The goal of treatment of CHB is to suppress replication of HBV. Because the duration of treatment is long, prediction of the response to treatment during the course of treatment is necessary. Theoretically, cccDNA is the best indicator of transcriptional activity of HBV in hepatocytes, and the level of cccDNA at the end of the treatment is associated with a sustained virological response following treatment cessation [13
]. According to previous studies, the level of HBsAg correlates with the level of cccDNA [3
]. Until the development of automated quantification of HBsAg, measurement of HBsAg levels was laborious and needed serial dilution, lacked standardization, and was difficult to use in clinical practice [11
]. Recently, an automated method for quantification of HBsAg has been developed, and the clinical use of HBsAg has now been highlighted [11
]. There are 2 automated quantification assays for HBsAg. Milan et al. [6
] and Karsten et al. [7
] reported that the correlation between the assays was excellent (r=0.96 and 0.97, respectively; P
In clinical use, quantification of HBV DNA by PCR can monitor the response to treatment. Several studies have shown the presence of a good correlation between HBsAg and HBV DNA levels [15
], but others have shown the absence of a correlation [17
]. Rather than a simple correlation between HBsAg and HBV DNA levels, the correlation between mean changes in HBsAg and HBV DNA level is important [16
]. However, serial changes in HBsAg and HBV DNA of each patient during treatment do not always correlate well [16
]. The pattern of changes in HBsAg and HBV DNA may differ owing to differences in disease status, in particular the presence of HBeAg and anti-HBe-antibodies, and the mechanism of action of the drug used [17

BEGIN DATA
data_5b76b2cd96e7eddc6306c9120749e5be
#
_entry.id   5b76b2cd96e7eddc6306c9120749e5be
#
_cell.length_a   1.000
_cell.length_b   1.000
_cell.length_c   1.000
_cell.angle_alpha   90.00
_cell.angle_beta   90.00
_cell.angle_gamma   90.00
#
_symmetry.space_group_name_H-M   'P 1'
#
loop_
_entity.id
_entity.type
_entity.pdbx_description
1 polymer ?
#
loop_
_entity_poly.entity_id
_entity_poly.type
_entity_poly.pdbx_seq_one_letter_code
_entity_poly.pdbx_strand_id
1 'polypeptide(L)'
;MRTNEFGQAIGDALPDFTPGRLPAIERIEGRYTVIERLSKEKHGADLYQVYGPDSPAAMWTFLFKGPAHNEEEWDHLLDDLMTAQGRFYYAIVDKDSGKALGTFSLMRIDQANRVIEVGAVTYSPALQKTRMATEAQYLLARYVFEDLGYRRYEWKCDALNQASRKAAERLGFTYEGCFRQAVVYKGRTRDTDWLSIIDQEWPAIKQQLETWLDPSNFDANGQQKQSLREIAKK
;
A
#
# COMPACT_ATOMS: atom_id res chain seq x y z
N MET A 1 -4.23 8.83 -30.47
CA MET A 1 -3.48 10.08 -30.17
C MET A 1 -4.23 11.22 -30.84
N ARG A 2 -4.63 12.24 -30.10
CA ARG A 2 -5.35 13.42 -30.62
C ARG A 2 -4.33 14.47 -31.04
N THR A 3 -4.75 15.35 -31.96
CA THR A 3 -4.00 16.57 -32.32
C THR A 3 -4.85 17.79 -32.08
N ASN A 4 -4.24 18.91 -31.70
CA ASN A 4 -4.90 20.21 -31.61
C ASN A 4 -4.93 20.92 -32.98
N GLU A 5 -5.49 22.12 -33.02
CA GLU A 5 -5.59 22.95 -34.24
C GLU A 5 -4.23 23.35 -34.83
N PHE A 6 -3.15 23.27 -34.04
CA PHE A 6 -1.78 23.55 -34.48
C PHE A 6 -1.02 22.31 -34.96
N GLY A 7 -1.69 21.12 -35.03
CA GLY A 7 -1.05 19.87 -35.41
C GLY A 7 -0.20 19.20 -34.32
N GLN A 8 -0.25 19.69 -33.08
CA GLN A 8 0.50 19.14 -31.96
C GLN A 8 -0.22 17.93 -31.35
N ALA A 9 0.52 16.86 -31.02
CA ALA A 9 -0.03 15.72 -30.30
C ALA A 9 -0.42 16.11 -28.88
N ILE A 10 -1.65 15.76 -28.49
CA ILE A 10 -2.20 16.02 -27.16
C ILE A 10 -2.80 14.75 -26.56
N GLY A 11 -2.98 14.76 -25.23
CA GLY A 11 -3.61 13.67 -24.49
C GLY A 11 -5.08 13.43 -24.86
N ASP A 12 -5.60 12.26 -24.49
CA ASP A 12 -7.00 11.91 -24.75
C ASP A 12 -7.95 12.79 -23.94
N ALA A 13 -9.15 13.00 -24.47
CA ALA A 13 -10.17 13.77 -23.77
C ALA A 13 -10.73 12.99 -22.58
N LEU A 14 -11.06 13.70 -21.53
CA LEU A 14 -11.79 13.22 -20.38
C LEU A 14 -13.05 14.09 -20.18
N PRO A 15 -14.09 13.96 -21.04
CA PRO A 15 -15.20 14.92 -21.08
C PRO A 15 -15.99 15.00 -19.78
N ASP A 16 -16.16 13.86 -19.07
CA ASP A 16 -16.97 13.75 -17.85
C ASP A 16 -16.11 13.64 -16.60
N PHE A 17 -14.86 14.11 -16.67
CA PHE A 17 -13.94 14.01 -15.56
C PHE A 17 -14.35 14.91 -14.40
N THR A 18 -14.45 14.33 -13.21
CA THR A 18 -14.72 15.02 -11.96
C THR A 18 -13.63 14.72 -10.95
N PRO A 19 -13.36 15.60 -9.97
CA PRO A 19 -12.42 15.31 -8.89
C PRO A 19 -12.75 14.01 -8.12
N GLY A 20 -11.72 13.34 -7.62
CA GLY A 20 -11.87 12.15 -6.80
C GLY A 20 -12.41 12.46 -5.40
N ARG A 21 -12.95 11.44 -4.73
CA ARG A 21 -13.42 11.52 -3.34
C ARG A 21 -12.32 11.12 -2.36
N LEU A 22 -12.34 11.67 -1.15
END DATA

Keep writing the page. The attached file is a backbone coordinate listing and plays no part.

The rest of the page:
]. Therapy with interferon (IFN) gamma clears HBV-infected hepatocytes noncytolytically and leads to a greater reduction in HBsAg. Adefovir or entecavir are nucleoside analogues that target the HBV reverse transcriptase and selectively inhibit virion production. The efficacy of these drugs for lowering HBsAg and cccDNA levels is poorer than that of IFN therapy [13
]. The patients involved in our study were treated with adefovir or entecavir. None were treated with IFN. Additionally, the disease status of the patients differed; some achieved seroconversion of HBeAg, whereas others did not. These differences led to the discordance between changes in HBsAg and HBV DNA levels during the 96 weeks of follow-up for each patient.
Quantification of HBsAg and HBV DNA levels enabled prediction of response to treatment. Even though the cut off value for the HBsAg level at baseline or the reduced levels from baseline differed between studies, the initial HBsAg level and reduced HBsAg levels could predict the response according to type of treatment. A lower HBsAg level at baseline or a greater reduction in HBsAg level from the baseline at 12 or 24 weeks after the start of the treatment was correlated with achievement of a sustained virological response [13
]. In our study, the level of HBsAg at pretreatment, 12 weeks, and 24 weeks after the start of the treatment was useful for the prediction of response to treatment. Thus, serial follow-up for HBsAg is useful for defining the level at baseline and analyzing the level of decline at a given time point, but not for determining a simple correlation with HBV DNA level.
According to our study, the Elecsys HBsAg II quant assay shows good performance in precision, linearity, carryover rate, and specificity. The level of HBsAg at baseline, 12 weeks, and 24 weeks after the start of the treatment is useful for predicting virologic response in patients with CHB virus infection. Therefore, the Elecsys HBsAg II quant assay can be applied for HBsAg quantification in clinical practice.